There is no disputing the important role that music plays within film. Along with elements such as direction, editing and cinematography that are all part of the many layers that make a film successful, music adds an extra dimension to the viewers experience. Could you imagine the now famous shower scene in Psycho without those screeching violins accompanying Janet Leigh’s screams?
Typically created after a film is completed, not only does a score help create a mood, whether physiological or emotional, it can also help reflect a specific period in time or geographical location – think Nino Rota’s score for the 1960 classic La Dolce Vita.
Some scores have now become so synonymous with a film that all you have to do is hear the film title and you immediately think of the accompanying music. Two perfect examples of this are John Williams' Imperial March for Star Wars and Monty Norman’s James Bond Theme which has appeared in every Bond film since its first release in 1962.
Director Martin Scorsese sums it up perfectly with his memories of the classic Hitchcock film Vertigo and its score by Bernard Herrmann.
“That music stayed with me… when I heard it I immediately knew that world, I knew that mood, that emotional state and physiological state”.
Take a look below to see some of THSH favourite film scores, including the conductor of London Concert Orchestra’s Hugh Brunt’s own perspective on music in the Oscar-winning There Will be Blood.
Once Upon a Time in the West, aside from being my favourite movie EVER is probably my favourite soundtrack too. Ennio Morricone creates themes for each of the characters in an almost operatic way. And he insisted on composing the music before filming, so that the actors knew what the final score would sound like. A masterpiece!! Nick Loveland | Chief Operating Officer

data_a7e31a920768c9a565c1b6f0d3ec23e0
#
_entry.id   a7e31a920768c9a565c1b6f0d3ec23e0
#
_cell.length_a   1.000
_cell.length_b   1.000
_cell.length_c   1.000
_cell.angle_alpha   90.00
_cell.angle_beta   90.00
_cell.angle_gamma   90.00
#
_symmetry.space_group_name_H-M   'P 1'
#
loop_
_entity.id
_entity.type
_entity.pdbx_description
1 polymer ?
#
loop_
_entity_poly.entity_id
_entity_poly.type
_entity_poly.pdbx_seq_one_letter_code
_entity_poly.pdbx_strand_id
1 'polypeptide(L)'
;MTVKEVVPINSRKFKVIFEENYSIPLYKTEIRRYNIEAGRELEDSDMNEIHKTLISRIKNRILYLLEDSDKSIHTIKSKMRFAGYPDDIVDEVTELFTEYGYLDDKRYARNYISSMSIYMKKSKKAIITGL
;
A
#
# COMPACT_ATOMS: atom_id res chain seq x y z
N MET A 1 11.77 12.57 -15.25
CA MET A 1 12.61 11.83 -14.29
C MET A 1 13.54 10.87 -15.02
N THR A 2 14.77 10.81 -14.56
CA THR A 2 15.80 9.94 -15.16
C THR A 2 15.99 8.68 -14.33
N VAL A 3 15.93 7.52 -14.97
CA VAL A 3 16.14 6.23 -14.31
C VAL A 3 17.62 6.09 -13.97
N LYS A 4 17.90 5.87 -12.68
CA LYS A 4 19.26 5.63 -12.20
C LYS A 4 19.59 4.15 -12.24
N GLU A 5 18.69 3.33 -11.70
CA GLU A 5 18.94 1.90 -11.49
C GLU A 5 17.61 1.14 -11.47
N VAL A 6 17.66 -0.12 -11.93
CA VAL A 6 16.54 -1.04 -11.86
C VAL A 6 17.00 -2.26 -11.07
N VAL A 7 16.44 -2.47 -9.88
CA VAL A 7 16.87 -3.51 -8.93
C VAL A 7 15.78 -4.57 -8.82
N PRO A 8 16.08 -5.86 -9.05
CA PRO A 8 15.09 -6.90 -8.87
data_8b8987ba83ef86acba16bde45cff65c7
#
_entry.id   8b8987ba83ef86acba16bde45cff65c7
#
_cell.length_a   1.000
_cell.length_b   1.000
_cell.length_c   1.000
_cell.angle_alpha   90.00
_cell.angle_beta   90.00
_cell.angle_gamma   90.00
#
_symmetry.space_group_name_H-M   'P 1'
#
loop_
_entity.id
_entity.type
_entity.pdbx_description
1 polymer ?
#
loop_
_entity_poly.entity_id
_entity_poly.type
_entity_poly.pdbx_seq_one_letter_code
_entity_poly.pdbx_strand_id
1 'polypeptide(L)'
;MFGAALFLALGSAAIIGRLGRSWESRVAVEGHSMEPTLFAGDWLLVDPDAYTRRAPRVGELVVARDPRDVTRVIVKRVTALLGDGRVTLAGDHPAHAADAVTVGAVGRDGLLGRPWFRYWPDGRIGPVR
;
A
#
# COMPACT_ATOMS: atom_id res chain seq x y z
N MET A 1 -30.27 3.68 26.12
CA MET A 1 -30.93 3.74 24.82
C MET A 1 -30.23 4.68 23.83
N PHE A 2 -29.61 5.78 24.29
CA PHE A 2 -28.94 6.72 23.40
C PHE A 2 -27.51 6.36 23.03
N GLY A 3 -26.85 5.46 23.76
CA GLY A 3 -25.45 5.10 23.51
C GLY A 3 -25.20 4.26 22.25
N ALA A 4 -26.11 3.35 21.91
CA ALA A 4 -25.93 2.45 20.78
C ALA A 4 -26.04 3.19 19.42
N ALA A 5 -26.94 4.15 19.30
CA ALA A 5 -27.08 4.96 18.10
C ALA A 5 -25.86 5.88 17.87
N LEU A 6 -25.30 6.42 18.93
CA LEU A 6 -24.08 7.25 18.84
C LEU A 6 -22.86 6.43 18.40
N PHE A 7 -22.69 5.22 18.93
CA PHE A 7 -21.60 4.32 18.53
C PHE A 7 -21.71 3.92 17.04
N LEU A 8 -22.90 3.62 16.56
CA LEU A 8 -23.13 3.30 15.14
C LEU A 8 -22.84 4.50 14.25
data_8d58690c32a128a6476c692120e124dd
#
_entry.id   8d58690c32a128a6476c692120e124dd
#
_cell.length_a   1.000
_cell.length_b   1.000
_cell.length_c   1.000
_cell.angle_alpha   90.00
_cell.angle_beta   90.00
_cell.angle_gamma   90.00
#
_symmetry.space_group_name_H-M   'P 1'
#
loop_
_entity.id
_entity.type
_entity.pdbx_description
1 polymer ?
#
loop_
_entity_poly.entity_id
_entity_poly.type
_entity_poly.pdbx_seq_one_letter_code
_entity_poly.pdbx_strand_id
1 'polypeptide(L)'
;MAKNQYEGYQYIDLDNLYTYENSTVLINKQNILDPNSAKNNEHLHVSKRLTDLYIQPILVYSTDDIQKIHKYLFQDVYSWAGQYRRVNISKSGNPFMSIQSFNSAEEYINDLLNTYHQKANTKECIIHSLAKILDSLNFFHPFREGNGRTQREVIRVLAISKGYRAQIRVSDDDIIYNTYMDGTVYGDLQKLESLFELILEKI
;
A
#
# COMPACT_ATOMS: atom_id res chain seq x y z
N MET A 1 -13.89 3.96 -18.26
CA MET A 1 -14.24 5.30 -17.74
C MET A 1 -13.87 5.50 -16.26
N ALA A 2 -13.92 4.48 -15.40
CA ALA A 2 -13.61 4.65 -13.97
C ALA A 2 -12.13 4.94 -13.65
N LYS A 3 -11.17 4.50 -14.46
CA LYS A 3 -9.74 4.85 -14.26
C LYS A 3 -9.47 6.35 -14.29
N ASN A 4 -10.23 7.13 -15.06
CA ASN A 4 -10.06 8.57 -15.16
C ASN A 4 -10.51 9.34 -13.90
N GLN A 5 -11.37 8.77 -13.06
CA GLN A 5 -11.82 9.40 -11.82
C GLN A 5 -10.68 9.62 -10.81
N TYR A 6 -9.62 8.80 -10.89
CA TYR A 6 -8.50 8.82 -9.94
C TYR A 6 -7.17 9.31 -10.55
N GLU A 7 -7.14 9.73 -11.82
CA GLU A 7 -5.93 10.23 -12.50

I love Micachu’s score to the Scarlett Johansson film Under The Skin. I really like the way its electronic sounds underline the sinister aspects of the film. Tony Dudley-Evans | Jazz Advisor, Jazzlines
I saw There Will Be Blood when it was first released, and every element of it is so strong - the screenplay, the performances, cinematography - but I was particularly moved by the music. It had a visceral impact and felt so raw and fresh. I'd happily stick my neck out and say it's one of the most important scores of the past couple of decades.Hugh Brunt | Conductor of the London Concert Orchestra
Taxi Driver is one of my favourite films and it is underpinned by Bernard Herrmann’s wonderfully atmospheric score. Although best known for the languid saxophone motif, it is spiked with frequent moments of unease as the brass and drums crescendo and subside, carrying Travis around the city, percolating his growing rage. It instantly comes to mind whenever I look in the rear view mirror… Nick Reed | Chief Executive Officer
Inception - an amazing film, but what a soundtrack! When Hans Zimmer released the score – I instantly fell in love! The instrumentation is so clever - it actually has its own narrative. There are so many layers and leitmotivs in the score, that represent whether we are in a ‘dream’ or in ‘reality’, answering questions that the film leaves to interpretation. It is such a diverse score, and I really think it’s one of his best! If you haven't already, sit down with a good pair of headphones and listen to the score – you’ll see what I'm talking about…it's amazing! Rachel Learmonth | Development Officer
If you’re a lover of a superb cinematic score then why not come along to our screening of Paul Thomas Anderson's Oscar-winning There Will Be Blood, accompanied by a live orchestral performance by the London Concert Orchestra who will performing Jonny Greenwood’s score in all its glory.
Find out more here.